No Perkins, no Wallace, the Celtics will need Glen Davis to come up with some magic again.


You knew Kobe Bryant was going to come strong with the season on the line for the Lakers.

He can't do it alone.

So Ron Artest decided to show up for Game 6.

Artest's scoring numbers from Games 2-5? In order, six, two, nine and seven points.

He already has eight tonight, including a pair of 3-pointers, and the Lakers lead 28-18 after the first 12 minutes.


Never a good sign when someone's knee buckles on a landing, which is what just happened to Celtics center Kendrick Perkins.

Jostling for a rebound, Perkins — who has the leaping ability of most large trucks, which is to say, none — tried to battle Andrew Bynum as Kobe Bryant came in to challenge, as well.

Perkins' right knee appeared to give a bit on the landing of his hop, and he remained down for a few moments before limping very slowly, and with help from Shelden Williams, toward the Celtics' locker room.

Rasheed Wallace checks in. No official word yet on Perkins, but the way he was walking, it didn't look good at all.

Meanwhile, Bryant is off to a 5 for 6 start, and the Lakers lead 21-16 with 4:30 left in the first.


Ray Allen — finally!

Allen missed 18 consecutive 3-pointers in these finals, a baffling feat considering how Allen is one of the best shooters on the planet, before getting one to fall with about 4½ minutes gone in the opening quarter.

A good sign for the Celtics, who have handled the early storm from the Lakers. And Lakers' point guard Derek Fisher just got his second foul, coming at the 6:37 mark.

Lakers 18-12, midway through the first.


Kobe Bryant isn't waiting around tonight.

Bryant's M.O. in these finals has largely been to sit back early, let teammates find their flow, then start to amp up his own offensive game.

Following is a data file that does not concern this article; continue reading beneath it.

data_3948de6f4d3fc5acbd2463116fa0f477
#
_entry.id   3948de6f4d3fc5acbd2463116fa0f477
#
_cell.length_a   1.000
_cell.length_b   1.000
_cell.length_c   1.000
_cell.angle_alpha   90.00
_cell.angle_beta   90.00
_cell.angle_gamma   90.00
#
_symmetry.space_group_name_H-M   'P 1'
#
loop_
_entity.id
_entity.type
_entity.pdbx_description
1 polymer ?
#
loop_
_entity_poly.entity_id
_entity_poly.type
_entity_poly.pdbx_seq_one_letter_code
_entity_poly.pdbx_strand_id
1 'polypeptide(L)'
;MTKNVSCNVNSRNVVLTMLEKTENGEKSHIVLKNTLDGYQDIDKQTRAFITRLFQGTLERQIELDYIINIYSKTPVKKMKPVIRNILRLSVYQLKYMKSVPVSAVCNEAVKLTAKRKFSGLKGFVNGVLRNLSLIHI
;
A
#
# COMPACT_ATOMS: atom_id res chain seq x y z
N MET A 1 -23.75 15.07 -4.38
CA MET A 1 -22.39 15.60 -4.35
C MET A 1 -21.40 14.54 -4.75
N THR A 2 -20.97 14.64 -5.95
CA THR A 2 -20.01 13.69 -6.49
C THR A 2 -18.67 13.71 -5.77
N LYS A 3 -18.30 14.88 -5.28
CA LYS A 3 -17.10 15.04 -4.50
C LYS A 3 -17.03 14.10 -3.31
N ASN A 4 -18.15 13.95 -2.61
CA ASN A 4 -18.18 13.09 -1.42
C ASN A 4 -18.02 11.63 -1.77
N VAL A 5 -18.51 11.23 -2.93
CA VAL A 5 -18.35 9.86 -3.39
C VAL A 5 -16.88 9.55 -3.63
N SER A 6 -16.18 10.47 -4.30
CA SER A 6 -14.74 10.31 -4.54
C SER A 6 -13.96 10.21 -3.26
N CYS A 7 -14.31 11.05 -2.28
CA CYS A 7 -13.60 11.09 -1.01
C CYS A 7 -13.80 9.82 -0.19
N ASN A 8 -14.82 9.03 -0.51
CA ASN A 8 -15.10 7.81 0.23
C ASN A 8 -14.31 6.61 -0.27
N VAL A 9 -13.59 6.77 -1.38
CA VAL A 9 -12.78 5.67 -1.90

Not in Game 6, not down 3-2 in the series to the Boston Celtics. Bryant took the first two shots for the Los Angeles Lakers.

He will take at least 25 shots tonight, easy.


The last time a road team had a chance to win the finals in Game 6 was four years ago, when Miami went to Dallas up 3-2.

The Heat won the title, of course.

And Udonis Haslem — huge in the Heat's 95-92 clinching win in Dallas — says tonight is Boston's chance.

"I think Boston will take care of it," Haslem said earlier today.

Much like Boston likely will tonight, Miami took a swagger into Game 6. Heat coach Pat Riley had written on a whiteboard in the visiting locker room in Dallas the phrase "6-20-06" after the Heat lost Game 2 in Dallas to fall behind 2-0 in the series. That was the date of Game 6. Riley pointed to it on June 8, telling his team that would be the night they would win the NBA title.

Sure enough, he was right.

Up 3-2 after sweeping the middle three games at home, Riley packed one suit, one shirt, one tie for the trip to Dallas. Game 7 wasn't an option, and the Heat knew it.

"And I'm pretty sure Boston feels the same way," Haslem said. "They don't want to go to a Game 7 in L.A. Not with the crowd and the momentum the Lakers could possibly have heading into Game 7. Who knows if Pau Gasol gets it back on or if somebody could possibly step up? That could just change the whole series. So I think Boston definitely wants to finish it tonight."

Tip off is here.


Interesting. Good luck charm or just coincidence?

Tonight's national anthem singer in Los Angeles was five-time Grammy winner Christina Aguilera.

Which surely gets conspiracy theorists atwitter ... here's why.

A team from Boston held a 3-2 lead in a championship series in 1986. The World Series. The Bill Buckner game, of course. Red Sox lost Game 6, on the road, then lost Game 7 in Shea Stadium two nights later.

The winning pitcher for the Mets in Game 6? Rick Aguilera.

Got to be coincidence, right?


A huge day for the NBA.

So far today, Steve Kerr left the Phoenix Suns, Tom Izzo decided not to leave Michigan State and Dwyane Wade got a county renamed for him.

Oh, and the Boston Celtics might win their 18th NBA title.

Yeah, remember, the finals?

Game 6 moments away in Los Angeles, Lakers down 3-2 and trying desperately to force a winner-take-all for the title on Thursday night. Teams are on the floor, getting ready. Tip off moments away.